Daily Life in Ancient Egyptian Personal Correspondence

Although pyramids evoke for us the grandeur of Pharaonic Egypt, they don’t reveal much about day-to-day society. Luckily, Egyptians of the time also wrote plenty of letters and notes, some of which archeologist Susan Thorpe, a post-doctoral fellow at the University of Auckland, has compiled and analyzed in this book of daily exchanges from the Old Kingdom era, roughly 2686 BCE to 2181 BCE when the great pyramids, including those of Giza, were being constructed, through the rule of Ramses III and the 21st Dynasty(1069–945 BCE). It’s shocking how, well, normal it all is. In one letter a man demands his maidservant be returned, while in another a brother complains that his sister doesn’t write to him. With each we get another snapshot of what it was to live in the shadow of the pyramids. Although undeniably an academic text, this work yields a fascinating glimpse of what it was to be a part of this long-vanished world.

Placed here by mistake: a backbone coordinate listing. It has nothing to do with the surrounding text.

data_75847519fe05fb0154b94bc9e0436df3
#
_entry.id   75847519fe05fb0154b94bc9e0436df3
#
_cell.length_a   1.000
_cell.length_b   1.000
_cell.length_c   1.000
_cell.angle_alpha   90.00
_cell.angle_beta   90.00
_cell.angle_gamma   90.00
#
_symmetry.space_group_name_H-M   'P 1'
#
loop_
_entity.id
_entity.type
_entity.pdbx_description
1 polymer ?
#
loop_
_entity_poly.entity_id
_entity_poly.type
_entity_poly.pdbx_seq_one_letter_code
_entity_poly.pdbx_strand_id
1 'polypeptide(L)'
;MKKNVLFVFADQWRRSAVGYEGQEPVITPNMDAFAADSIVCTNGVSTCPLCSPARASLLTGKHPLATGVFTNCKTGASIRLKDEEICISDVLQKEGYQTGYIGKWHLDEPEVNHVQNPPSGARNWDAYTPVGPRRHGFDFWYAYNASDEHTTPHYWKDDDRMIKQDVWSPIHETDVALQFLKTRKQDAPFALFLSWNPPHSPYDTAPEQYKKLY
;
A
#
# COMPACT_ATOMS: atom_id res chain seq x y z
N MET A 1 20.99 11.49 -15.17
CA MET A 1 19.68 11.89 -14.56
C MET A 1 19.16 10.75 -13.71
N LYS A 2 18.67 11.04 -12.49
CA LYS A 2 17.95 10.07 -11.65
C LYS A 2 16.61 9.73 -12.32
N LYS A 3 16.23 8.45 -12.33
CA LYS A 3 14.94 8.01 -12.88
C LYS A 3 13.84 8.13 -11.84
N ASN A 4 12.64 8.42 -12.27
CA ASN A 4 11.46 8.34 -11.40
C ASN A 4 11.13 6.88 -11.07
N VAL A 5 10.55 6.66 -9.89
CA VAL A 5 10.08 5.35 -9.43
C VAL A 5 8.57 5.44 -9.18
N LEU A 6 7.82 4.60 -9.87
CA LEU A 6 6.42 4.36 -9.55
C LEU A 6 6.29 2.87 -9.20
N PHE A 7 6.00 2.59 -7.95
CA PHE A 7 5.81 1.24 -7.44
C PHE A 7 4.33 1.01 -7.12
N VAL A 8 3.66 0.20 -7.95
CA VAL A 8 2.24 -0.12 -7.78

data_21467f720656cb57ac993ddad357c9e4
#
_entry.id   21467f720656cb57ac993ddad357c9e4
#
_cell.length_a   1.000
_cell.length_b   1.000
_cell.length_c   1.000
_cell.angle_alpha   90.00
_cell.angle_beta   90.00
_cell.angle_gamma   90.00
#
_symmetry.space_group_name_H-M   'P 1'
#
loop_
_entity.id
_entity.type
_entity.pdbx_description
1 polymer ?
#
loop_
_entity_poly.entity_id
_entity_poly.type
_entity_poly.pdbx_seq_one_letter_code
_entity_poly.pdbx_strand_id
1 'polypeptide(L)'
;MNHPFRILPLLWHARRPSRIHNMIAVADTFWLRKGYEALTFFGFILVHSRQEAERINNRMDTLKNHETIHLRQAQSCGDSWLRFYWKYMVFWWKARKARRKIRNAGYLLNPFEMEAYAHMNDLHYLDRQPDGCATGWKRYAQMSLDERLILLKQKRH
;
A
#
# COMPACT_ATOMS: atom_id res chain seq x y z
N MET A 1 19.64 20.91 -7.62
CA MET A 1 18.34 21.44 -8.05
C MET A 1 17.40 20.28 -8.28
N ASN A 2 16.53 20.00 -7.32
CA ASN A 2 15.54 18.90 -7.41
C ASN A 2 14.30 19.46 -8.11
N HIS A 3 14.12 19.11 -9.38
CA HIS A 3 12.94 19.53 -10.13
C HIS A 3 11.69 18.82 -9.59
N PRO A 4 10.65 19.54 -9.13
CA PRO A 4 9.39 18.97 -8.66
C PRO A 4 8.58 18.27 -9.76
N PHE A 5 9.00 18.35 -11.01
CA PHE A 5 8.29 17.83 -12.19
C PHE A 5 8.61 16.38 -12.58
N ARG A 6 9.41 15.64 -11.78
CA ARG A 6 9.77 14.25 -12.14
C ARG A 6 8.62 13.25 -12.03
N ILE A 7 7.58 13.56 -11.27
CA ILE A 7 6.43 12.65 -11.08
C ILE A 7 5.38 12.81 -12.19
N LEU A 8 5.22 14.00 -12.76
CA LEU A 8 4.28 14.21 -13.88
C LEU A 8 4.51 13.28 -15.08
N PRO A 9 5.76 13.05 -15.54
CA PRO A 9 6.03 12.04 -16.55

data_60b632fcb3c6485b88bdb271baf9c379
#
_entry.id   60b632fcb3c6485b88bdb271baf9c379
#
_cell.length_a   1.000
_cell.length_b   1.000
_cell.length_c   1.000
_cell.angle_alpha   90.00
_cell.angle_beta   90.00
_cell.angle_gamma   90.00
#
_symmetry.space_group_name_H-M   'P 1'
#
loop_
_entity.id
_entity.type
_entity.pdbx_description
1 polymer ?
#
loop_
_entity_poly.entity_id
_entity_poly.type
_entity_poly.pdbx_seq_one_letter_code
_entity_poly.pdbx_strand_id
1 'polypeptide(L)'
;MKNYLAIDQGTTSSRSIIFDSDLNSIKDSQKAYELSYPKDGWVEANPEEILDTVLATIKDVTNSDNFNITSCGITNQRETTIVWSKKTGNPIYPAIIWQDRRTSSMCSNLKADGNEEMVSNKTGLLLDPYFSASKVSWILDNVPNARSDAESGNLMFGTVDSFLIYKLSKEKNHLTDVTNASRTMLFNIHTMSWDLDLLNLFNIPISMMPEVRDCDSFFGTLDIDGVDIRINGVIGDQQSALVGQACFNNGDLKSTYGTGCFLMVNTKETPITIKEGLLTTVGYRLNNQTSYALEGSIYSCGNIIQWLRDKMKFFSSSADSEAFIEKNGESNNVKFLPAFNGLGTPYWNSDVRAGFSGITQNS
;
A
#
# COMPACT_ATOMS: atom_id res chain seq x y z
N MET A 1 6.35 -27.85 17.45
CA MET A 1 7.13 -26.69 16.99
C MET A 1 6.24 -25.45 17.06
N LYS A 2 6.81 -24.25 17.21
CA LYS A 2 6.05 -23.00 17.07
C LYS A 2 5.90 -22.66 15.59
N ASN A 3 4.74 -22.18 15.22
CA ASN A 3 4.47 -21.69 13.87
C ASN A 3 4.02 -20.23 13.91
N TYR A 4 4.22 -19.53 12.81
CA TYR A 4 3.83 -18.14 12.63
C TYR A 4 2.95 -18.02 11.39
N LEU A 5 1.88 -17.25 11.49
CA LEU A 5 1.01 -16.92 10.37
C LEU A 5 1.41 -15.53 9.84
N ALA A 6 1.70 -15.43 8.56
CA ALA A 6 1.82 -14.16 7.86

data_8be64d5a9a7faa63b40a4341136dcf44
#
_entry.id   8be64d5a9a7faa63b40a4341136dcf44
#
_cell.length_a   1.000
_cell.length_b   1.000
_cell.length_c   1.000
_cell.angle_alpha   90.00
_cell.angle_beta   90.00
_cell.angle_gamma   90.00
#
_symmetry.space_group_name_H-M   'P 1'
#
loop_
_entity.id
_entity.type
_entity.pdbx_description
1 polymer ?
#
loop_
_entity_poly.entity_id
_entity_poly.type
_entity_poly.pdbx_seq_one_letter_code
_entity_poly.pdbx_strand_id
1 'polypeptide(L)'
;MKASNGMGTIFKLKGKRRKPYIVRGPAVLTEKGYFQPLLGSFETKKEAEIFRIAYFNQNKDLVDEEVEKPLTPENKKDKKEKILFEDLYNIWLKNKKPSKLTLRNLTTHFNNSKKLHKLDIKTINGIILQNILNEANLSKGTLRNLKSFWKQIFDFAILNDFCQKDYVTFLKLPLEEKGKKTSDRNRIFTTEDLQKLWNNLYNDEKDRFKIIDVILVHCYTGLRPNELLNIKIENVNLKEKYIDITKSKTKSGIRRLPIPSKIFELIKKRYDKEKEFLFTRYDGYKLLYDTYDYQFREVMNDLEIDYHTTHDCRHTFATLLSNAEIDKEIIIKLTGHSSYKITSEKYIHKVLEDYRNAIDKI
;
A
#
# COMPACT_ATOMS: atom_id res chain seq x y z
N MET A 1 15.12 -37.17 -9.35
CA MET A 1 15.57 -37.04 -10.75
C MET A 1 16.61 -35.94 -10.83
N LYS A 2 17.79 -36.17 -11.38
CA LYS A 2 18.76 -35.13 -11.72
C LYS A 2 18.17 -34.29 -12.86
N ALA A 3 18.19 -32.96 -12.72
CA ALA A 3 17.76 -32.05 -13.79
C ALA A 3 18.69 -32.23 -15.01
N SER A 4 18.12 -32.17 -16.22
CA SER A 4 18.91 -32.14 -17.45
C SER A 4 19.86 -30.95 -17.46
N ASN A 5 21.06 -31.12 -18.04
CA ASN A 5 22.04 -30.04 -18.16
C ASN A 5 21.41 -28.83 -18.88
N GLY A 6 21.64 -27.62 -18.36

Daily Life in Ancient Egyptian Personal Correspondence
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